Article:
German and French stock markets rebounded strongly Wednesday after upbeat comments from ECB head Mario Draghi but the euro hit new multi-year lows on expectations of a US rate hike.
Frankfurt's DAX 30 index hit a new record-high at 11,718.41 points, later sitting at 11,687.92, a gain of 1.63 percent from Tuesday's close.
The CAC 40 in Paris won 1.81 percent to stand at 4,970.52 points in midday deals.
London's benchmark FTSE 100 index edged up 0.05 percent to stand at 6,706.40.
The euro slid to $1.0560 -- the lowest level since March 2003. It later stood at $1.0575, down from $1.0698 late on Tuesday in New York.
"Disappointing data out of China, where industrial production and retail sales missed expectations, are being overshadowed by Draghi’s optimistic take on QE and its effectiveness on boosting inflation and economic growth in the months ahead," said Markus Huber, senior analyst at Peregrine & Black trading group.
The European Central Bank's massive bond purchase programme will not ease pressure on governments to reform, but actually magnify the benefits of those reforms, Draghi said Wednesday.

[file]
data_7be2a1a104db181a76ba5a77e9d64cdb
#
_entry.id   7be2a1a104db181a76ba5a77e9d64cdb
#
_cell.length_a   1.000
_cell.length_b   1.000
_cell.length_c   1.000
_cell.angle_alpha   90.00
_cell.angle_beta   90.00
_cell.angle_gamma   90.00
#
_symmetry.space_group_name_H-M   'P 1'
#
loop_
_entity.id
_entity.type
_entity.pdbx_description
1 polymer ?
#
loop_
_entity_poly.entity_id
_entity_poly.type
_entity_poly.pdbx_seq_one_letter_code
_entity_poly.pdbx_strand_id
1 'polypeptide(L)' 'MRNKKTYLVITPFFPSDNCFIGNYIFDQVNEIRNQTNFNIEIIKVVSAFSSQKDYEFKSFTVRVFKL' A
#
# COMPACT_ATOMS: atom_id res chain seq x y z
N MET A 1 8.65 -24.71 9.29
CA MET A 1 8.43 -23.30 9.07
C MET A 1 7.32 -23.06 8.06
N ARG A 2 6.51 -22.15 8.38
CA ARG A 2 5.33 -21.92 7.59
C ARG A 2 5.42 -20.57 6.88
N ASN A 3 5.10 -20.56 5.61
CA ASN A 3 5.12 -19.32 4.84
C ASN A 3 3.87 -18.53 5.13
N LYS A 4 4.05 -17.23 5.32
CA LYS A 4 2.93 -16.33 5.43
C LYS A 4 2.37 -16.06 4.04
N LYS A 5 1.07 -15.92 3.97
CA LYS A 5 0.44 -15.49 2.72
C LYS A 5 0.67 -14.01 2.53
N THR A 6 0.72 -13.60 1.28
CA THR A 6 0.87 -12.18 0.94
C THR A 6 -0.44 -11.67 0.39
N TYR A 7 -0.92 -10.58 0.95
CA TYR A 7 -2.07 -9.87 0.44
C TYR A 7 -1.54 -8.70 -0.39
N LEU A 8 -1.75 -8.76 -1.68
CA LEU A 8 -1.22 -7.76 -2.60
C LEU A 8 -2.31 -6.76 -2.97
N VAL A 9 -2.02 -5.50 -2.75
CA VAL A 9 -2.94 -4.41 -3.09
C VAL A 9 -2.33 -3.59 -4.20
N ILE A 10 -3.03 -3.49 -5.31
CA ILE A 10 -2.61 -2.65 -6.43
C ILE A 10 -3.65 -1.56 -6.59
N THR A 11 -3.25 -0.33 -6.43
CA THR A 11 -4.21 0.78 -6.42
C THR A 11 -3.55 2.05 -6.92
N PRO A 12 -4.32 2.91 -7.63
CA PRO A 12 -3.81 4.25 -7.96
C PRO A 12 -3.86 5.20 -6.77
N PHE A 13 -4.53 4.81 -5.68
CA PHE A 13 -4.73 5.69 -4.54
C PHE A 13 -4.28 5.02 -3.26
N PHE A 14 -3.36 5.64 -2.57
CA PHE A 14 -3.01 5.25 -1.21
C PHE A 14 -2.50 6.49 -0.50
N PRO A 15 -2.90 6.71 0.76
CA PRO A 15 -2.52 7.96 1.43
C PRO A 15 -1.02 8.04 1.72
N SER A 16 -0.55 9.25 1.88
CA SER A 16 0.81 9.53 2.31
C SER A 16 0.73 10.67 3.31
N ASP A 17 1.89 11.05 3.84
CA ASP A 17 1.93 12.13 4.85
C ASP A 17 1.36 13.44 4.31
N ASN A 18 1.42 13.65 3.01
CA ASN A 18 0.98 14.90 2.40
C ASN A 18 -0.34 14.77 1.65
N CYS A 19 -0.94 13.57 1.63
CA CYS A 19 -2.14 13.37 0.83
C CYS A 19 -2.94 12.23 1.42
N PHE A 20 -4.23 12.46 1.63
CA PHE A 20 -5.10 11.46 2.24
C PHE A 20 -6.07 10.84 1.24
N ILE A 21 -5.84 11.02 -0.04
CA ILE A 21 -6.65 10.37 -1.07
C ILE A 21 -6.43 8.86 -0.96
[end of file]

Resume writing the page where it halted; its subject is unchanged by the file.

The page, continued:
The ECB has embarked on a policy of so-called quantitative easing or QE, under which it plans to buy 1.14 trillion euros worth of bonds over the next 18 months. The aim is to pump liquidity into the system so as to ward off deflation and spur growth in the single currency area.
But QE has its critics, particularly in Germany, who argue that it reduces the pressure on eurozone governments to get their finances and economies in order.
The yield on German, Italian and Spanish 10-year government bonds have fallen to record lows as a result of the massive bond-buying programme.
But Greek bonds are not benefitting from the decline in yields owing to a new spike in concerns over its finances as well as Greek debt not being included in the QE programme.
Greece on Wednesday raised 1.3 billion euros in three-month treasury bills at higher interest in an ongoing scramble for cash.
The country's debt agency said it had accepted the entire amount offered by creditors, paying 2.7 percent compared with 2.5 percent in an equivalent sale a month earlier.
Greece needs to find some 6.0 billion euros this month to repay maturing treasury bills and loans from the International Monetary Fund.
The new radical left government elected in January on an anti-austerity platform has received no money from Greece's outstanding EU-IMF bailout because it is still in negotiations with the country's international creditors on a new loan deal.
"Concerns about the events between Greece and Europe, a slowdown in China, the effect of negative yields on the still fragile European financial sector, and a US rate rise makes for a volatile cocktail for investors to digest," said Michael Hewson, chief market analyst at CMC Markets UK.